Squamate sociality: surprisingly like birds and mammals 38

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I love the quizzical looks I often get in response to Social Snakes followed by “But snakes aren’t social…”

Au contraire, indeed they are, as are many lizards (together termed squamates) and their social behavior is more like birds and mammals than many guess!

Great desert skink. Source: Australian Geographic

We are just starting to learn about snake sociality, but the lizard behaviorists, and Aussies in particular, are way ahead of us. Here are just a few especially cool examples of complex social behavior in the Egernia lizards native to Australia.

Great desert skinks cooperatively build large, elaborate burrows for their families (see this article for a summary or read the full article here). There’s a fun video of these social lizards interacting here.

Sleepy lizards (AKA shinglebacks) are monogamous, beautifully described in this clip from Life in Cold Blood (highly recommended) and in this paper by C. Michael Bull. WARNING: this video is a tearjerker.


Desert night lizards. Source: UCSC NewsCenter

White’s skinks live in small, stable family groups, usually consisting of an adult male, adult female, and their kids. Lots of great research on these little cuties, including this, this, and this.

So is this behavior limited to Egernia lizards? Nope. Desert night lizards (native to the western US) also form small, stable groups and juveniles are often found in groups with one or both of their parents and siblings (read the full article here).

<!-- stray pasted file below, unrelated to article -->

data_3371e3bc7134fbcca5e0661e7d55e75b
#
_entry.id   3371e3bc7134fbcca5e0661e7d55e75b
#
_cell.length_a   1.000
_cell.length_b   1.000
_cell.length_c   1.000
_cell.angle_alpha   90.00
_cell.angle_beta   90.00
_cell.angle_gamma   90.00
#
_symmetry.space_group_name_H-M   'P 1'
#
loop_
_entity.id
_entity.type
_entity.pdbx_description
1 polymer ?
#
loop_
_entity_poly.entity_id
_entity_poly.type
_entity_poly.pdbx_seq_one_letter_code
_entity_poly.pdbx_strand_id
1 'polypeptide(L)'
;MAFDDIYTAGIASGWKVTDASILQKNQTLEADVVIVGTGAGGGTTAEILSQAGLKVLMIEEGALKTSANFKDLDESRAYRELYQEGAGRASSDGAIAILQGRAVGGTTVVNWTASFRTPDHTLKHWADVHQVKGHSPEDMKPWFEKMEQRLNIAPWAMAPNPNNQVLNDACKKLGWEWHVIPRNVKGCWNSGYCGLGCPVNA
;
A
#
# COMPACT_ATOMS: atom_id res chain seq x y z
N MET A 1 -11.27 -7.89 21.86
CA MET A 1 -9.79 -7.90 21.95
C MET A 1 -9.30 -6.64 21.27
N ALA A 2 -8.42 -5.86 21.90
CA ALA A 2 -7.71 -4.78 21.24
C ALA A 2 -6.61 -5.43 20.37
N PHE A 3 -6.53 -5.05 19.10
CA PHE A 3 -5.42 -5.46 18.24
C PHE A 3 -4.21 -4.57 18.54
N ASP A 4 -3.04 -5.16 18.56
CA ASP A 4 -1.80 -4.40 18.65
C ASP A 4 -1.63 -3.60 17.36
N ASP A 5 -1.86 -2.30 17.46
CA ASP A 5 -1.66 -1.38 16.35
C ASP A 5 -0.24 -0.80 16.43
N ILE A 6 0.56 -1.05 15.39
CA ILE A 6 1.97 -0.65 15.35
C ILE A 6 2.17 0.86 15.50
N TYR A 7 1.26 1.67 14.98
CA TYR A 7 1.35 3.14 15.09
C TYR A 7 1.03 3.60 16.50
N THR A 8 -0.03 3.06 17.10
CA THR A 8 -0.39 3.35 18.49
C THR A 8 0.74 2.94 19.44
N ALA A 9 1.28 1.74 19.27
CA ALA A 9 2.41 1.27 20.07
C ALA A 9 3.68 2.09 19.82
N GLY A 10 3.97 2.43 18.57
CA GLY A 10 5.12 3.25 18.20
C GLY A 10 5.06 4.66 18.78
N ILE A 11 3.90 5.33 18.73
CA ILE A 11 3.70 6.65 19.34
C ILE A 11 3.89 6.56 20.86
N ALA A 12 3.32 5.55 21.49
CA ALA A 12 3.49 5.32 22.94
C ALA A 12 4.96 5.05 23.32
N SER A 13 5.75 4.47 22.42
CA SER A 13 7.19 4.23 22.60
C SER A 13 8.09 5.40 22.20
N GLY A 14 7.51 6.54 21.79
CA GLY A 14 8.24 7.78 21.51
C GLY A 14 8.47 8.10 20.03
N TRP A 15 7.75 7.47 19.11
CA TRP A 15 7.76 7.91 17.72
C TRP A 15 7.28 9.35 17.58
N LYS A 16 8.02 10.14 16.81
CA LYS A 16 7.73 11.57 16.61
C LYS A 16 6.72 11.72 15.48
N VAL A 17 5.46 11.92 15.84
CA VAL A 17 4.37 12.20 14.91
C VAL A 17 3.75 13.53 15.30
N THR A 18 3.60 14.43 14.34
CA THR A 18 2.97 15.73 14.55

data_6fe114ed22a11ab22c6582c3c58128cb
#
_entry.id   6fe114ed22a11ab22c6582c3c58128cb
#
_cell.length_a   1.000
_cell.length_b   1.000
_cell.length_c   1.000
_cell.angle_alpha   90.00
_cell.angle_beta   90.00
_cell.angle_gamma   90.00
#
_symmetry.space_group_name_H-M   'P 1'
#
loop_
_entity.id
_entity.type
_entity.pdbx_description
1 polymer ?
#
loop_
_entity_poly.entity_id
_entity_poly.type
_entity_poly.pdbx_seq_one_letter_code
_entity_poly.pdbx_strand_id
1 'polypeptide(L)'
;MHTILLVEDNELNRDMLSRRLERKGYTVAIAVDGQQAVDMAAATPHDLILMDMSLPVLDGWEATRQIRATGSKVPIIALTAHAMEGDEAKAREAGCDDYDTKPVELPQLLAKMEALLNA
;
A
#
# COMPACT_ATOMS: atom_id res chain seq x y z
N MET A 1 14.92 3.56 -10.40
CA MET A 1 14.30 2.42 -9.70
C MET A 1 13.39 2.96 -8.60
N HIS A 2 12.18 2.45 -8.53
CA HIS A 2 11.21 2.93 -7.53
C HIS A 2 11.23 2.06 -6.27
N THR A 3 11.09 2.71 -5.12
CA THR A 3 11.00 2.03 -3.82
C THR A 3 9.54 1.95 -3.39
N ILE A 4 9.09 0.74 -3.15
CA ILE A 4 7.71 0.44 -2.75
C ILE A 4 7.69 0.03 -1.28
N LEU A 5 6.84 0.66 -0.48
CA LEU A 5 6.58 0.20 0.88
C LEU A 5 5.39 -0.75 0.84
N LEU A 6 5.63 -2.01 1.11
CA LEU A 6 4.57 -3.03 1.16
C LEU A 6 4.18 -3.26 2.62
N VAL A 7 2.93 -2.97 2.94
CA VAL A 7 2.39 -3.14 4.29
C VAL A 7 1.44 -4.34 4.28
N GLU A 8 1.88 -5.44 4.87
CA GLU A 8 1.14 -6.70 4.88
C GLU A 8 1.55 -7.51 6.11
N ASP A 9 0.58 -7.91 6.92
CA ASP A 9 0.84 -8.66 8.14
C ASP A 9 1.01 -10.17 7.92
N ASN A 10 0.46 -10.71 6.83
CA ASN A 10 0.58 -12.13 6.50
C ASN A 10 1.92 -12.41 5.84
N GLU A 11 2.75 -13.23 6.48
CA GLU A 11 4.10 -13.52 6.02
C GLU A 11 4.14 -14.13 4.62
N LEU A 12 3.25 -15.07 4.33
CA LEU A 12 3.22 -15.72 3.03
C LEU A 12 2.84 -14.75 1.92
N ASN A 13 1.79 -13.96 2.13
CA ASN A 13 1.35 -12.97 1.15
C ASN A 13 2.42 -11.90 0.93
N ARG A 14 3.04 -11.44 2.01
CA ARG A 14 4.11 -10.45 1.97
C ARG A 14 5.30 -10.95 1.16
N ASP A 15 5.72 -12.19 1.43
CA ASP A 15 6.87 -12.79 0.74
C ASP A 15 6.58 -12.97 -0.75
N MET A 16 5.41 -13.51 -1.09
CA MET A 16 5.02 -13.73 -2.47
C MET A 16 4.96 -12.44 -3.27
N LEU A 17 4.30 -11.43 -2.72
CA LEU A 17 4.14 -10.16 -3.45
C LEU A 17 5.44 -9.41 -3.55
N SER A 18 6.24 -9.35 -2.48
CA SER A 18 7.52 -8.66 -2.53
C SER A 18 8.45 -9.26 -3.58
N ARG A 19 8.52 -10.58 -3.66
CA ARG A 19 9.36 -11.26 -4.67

Timber rattlesnakes. Source: Biology Letters


Now let’s talk snakes. Timber rattlesnakes exhibit many of the same traits we’ve observed in Arizona black rattlesnakes: they den in groups and use communal nest sites. At these sites, pregnant females and juveniles preferentially aggregate with relatives. Timber rattlesnakes can recognize their relatives and are more likely to select hunting sites where other rattlesnakes were successful.

For our study of social behavior in Arizona black rattlesnakes, we used frequent, repeated observations on groups to examine association patterns and describe their social structure. From early April through mid-May, we set up remote timelapse cameras to record semi-continuous behavioral observations. Then we applied two techniques novel to behavior research of snakes to analyze observations: association indices and social network analysis (see this paper for an example of these techniques used to describe fish social behavior).

Priscilla (left) and MolMan (right), the larger snakes pictured here, are friends; they spent nearly half their time on the surface together.

Association indices estimate the proportion of time each pair of rattlesnakes spends together, permitting comparison of relationship strength among pairs within a population and allowing us to distinguish between random and non-random associations. Additionally, association indices can be used to construct weighted social networks.